It seems fairly inescapable. Nevertheless, I don't see any reason to contribute to it, or to take part in my own mental and emotional corruption by using the term in unpleasant contexts. I implore other people to at least think about it before they blurt it out, to be careful of what they mean, and what other people will take them to mean, before they speak. That's all.
Incidentally, I don't think that modifications of the word, often used by children and religious people in order to escape earthly punishment or eternal damnation, do anything to ameliorate the psychological damage. Replacement expressions such as 'gosh darn' are simply laughable; after all, the Almighty knows that you're taking his nickname in vain, so you're still going to hell. 'Frickin' still means 'fuckin'; 'freakin' is just as bad. These little modifications may create the illusion of using a neutral expression, but if you know what expression you're trying to cover up with it, then I can't see how it does any good. And it's even worse to feed these expressions to little kids, who won't understand until much later that they've been taking the name of sex in vain for years because their elders told them that it was ok.
The Everyday Living Can Opener In 1989, my roommate introduced me to a can opener that cut the can on the side, rather than on the top. The main benefits are that the top of the can doesn't fall down into the food, and the cut edge is very smooth and dull. I wanted to own one myself. So ever since then, I've been on the look-out. Apparently, not many other people thought this was a good design, because I couldn't find one. Even can openers that were advertised as "safety can openers" were only "safe" because of the way the opener itself was shaped, not because it cut the can in a safe way.
I found something similar, but better, in the supermarket a couple of weeks ago. This one doesn't cut the can at all. It's absolutely beautiful. As near as I can tell, it grips the rim of the can and squeezes it; as you twist the handle, breaks the seal all the way around the lid. The lid just sits there on top of the can until you twist it a little, at which point it pops off with little sucking sound. The food never touches the can opener itself!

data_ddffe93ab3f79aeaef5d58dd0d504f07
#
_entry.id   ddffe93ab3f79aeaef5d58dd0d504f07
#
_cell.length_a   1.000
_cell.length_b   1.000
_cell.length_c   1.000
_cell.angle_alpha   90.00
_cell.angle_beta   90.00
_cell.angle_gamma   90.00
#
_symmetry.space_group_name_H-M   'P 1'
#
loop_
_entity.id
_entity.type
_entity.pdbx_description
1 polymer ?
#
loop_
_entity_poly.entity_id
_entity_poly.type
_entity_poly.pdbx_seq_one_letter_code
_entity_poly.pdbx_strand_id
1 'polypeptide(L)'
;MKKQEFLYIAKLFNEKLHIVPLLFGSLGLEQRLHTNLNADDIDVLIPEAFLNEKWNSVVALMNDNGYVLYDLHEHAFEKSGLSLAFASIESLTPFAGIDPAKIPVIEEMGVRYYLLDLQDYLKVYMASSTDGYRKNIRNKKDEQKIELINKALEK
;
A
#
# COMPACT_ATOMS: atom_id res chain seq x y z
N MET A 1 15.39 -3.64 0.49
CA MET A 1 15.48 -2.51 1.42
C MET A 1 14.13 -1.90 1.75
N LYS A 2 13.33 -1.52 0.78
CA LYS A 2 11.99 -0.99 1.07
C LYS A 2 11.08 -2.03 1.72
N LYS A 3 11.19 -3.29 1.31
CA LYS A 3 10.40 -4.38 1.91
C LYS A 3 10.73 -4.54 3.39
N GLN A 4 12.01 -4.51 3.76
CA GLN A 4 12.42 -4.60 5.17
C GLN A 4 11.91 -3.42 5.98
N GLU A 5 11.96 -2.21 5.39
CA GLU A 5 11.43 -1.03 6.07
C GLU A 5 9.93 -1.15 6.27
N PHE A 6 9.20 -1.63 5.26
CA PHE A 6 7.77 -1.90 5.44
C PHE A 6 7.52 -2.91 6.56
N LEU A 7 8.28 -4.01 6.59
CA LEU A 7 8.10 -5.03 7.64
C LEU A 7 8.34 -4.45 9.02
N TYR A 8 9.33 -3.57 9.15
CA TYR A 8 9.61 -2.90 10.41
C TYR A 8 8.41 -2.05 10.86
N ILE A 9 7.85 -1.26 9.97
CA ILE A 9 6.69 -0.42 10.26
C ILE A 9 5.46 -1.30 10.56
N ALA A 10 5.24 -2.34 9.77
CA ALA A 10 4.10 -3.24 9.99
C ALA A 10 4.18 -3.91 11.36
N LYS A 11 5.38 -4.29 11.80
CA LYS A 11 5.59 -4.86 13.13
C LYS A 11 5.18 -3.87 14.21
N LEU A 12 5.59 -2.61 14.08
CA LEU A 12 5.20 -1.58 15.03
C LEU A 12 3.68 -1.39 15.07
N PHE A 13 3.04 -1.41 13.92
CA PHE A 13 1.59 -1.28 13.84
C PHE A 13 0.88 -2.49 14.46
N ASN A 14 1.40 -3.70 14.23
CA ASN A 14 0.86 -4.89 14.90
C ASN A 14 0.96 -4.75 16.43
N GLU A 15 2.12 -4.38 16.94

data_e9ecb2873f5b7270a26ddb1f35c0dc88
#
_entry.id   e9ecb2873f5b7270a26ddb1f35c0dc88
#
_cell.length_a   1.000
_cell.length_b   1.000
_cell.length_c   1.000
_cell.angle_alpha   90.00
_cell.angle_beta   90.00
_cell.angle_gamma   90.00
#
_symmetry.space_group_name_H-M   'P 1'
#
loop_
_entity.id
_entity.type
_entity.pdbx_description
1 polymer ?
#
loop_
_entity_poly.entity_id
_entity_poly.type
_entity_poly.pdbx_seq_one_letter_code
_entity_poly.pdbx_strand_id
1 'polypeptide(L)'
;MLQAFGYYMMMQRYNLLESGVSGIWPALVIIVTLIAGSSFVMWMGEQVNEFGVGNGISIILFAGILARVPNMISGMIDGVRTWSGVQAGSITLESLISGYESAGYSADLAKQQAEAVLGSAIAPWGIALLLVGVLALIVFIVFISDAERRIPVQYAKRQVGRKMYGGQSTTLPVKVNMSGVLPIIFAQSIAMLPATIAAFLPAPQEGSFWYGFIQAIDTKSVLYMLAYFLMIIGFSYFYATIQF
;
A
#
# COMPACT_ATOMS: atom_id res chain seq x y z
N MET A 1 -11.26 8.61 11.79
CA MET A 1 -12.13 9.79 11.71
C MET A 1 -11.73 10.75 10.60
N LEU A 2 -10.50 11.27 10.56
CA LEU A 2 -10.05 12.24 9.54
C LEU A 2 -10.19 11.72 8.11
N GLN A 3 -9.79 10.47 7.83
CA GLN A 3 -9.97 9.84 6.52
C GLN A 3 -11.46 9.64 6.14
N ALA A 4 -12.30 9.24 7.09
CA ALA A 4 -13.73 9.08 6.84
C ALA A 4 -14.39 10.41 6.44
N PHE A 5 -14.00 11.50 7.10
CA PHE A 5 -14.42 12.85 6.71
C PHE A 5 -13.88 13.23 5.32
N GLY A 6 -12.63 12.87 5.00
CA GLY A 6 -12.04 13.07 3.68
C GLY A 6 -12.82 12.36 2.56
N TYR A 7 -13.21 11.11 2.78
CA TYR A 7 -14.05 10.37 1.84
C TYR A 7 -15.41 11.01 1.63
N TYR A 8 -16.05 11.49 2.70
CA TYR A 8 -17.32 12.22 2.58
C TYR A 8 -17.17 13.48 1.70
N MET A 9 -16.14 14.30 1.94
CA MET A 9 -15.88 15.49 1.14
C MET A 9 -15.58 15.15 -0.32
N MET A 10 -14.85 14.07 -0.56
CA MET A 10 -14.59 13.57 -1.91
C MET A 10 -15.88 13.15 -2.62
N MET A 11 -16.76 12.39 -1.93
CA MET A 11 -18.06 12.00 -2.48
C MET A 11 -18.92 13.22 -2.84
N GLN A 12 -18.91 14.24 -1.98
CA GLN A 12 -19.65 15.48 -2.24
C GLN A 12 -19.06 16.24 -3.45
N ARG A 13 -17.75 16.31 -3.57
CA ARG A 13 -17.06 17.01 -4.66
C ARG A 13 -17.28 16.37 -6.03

From the user's point of view, it works exactly the same way: it clamps on to the top of the can, you twist the handle, and then you get to eat the food.
Why has this not been the standard way that can openers are made? Is it just me? If you can seal a piece of metal onto a can, shouldn't you know how to unseal it? Shouldn't the inventor of the Tin Can have been the one who thought of this? And if the inventor did, did we just forget? Was it "impracticable" until stronger steel was invented?
Anyway, these are the questions that bug me. It seems like a fairly obvious design--even more obvious than a cutting can opener that cuts the side instead of the top. Why have the lids of cans been falling into food for 100 years? Why have we all been satisfied with this state of affairs? (And by 'we' I mean 'that part of the market that doesn't include me'.)
If you want one, you should probably hurry. Fate is always such that, whenever I find a product I love, they stop making it the next month. It took me almost 12 years to find a non-standard can opener, so I wouldn't bet that it will be remain in production unless lots of other design fanatics buy themselves one right away. In fact, there's a good chance that, when you call tomorrow, either the phone number will have been disconnected, or the company will deny ever having made such a product. But try it anyway. Price: Approximately $7.00 U.S. Here's the contact information from the package, which I got at Food-4-Less in Clairemont Mesa, just East of La Jolla, CA:
Safe Cut Can Opener
Everyday Living TM
Distributed by Inter-American Products
Cincinnati, OH 45202
Bar Code Number: 1110 79017